Despite evidence that physical activities (PA) targeting leg strength and balance reduce falls, less than 12% of older adults engage in these activities on a regular basis and fall rates continue to increase. Research examining intervention strategies that motivate older adults to engage in PA is scarce and inconclusive. The proposed research aims to address this gap in fall prevention science. The objective of this proposal is to identify behavioral change strategies that elicit increased PA, sustained for 12 months and, in turn, lead to a reduction in falls and improved quality of life (QOL). Building on prior research, the proposed study will use a factorial experimental design to test the relative influence of behavioral change strategies separated into two components. These components are comprised of distinct sets of behavior change strategies that represent two different ways of motivating people to take action: inter-personal and intra-personal, consistent with theories of behavioral change and life-span development, as well as empirical evidence. These components will be combined with core intervention content that includes Otago, an evidence-based, fall-reducing PA protocol, and a PA-monitor for self-tracking. We will recruit 308 community-dwelling adults > 70 years old and randomly assign them to one of four conditions: (a) Otago + PA-monitor; (b) Otago + PA-monitor + inter- personal component; (c) Otago + PA-monitor + intra-personal component; and (d) Otago + PA-monitor + inter-personal + intra-personal components. Content within all conditions will be delivered over 8 weeks to small groups in community centers. We will re-assess all participants post-intervention: immediately, 6 months and 12 months to evaluate the short and long-term efficacy of the intervention components. We hypothesize that participants receiving the inter-personal component, relative to participants not receiving this component, will have a) clinically meaningful increases in PA at all 3 follow-up time points; and b) reductions in falls and improved quality of life 12 months post-intervention. We will also explore the effects of intervention components on targeted mechanisms, motivational constructs (social support; readiness; self- regulation) and physical markers of fall risk (functional balance and strength), and whether these mechanisms are associated with PA and fall outcomes. We hypothesize that receiving the inter-personal motivational component, relative to not receiving this component, will elicit increases in motivational constructs and physical markers of fall risk, which will mediate the intervention?s effects on PA and falls. The proposed research is innovative, because it represents a substantive expansion of biomechanically-oriented fall-reducing PA protocols to a) examine which behavioral change strategies elicit sustained effects (e.g., 12 months) on increased PA, as well as on falls, and QOL; and b) explore underlying mechanisms of PA and falls. The long-term intent of the proposed research is to optimize a PA intervention for older adults that can be used by community-based organizations to promote PA, reduce falls, and improve QOL.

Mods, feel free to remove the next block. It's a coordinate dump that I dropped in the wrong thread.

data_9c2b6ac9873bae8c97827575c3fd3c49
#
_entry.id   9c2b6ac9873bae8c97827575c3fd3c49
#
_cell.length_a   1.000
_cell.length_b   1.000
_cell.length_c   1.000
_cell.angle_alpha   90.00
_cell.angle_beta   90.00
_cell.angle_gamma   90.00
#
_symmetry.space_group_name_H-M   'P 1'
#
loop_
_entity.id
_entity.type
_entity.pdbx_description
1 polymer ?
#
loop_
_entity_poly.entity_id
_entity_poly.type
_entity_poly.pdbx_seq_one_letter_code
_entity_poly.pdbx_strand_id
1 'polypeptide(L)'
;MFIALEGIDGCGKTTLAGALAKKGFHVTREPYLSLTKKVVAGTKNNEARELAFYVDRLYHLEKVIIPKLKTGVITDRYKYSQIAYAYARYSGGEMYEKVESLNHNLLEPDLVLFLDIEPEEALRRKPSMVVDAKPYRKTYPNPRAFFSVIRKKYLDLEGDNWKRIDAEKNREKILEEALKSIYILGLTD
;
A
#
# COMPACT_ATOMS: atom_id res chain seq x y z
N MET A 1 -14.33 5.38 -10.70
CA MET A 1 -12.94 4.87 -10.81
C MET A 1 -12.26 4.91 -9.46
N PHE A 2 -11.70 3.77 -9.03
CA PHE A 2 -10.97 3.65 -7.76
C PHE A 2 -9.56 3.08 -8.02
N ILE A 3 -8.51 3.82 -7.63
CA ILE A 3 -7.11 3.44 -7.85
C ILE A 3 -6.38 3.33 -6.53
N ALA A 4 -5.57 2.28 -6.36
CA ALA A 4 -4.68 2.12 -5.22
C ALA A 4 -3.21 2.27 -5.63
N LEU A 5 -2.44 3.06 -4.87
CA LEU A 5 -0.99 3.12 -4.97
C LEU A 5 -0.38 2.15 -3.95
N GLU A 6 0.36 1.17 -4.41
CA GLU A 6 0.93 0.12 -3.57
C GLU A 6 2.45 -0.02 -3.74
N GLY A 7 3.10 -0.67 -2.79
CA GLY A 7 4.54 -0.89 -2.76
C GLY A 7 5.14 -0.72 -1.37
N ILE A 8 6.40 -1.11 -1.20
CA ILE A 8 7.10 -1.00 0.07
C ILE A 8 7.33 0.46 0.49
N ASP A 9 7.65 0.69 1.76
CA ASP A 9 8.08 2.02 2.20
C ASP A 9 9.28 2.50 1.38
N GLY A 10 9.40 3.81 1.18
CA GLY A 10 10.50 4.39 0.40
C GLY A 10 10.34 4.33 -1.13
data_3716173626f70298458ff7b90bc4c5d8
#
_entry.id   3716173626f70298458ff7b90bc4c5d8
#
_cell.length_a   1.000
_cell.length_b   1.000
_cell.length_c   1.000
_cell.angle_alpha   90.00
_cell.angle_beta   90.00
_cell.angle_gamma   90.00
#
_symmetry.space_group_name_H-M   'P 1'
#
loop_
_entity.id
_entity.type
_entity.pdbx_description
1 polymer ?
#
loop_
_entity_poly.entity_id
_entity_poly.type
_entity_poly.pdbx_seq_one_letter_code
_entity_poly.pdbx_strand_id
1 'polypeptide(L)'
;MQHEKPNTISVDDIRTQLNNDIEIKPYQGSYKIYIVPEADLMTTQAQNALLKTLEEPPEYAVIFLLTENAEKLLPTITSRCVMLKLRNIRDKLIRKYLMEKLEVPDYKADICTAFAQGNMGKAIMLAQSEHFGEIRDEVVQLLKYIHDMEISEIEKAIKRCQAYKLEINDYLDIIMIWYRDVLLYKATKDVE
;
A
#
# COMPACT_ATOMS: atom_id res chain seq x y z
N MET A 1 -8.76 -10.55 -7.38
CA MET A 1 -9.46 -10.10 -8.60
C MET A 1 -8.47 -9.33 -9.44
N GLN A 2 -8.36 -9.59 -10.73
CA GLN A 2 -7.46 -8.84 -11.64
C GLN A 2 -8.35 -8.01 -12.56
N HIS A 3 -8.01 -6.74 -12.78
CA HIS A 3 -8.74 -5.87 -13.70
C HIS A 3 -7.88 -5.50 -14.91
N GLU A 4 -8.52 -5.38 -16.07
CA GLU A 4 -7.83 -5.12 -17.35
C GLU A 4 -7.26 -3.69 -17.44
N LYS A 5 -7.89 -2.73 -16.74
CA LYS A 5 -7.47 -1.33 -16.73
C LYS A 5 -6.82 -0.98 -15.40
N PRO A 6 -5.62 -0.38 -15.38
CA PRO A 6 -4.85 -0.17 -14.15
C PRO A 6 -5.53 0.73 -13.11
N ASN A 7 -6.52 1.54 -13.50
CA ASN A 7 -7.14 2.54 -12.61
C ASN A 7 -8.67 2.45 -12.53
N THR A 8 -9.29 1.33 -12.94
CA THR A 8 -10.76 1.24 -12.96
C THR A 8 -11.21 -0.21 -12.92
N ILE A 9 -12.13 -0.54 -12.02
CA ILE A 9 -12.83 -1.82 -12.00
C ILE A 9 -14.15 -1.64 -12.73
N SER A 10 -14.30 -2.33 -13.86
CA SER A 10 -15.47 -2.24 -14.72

This proposed research is relevant to public health because identifying strategies that support older adults to sustain increased physical activity, and understanding how these strategies work, will advance efforts to promote physical activity and reduce falls. This proposal supports the mission of the National Institute of Nursing Research to promote and improve the health of individuals, families, and communities and its strategic theme to develop interventions that promote wellness. It also supports the Healthy People 2020 goal to improve older adults? quality of life and objective to increase the proportion of older adults who engage in physical activity.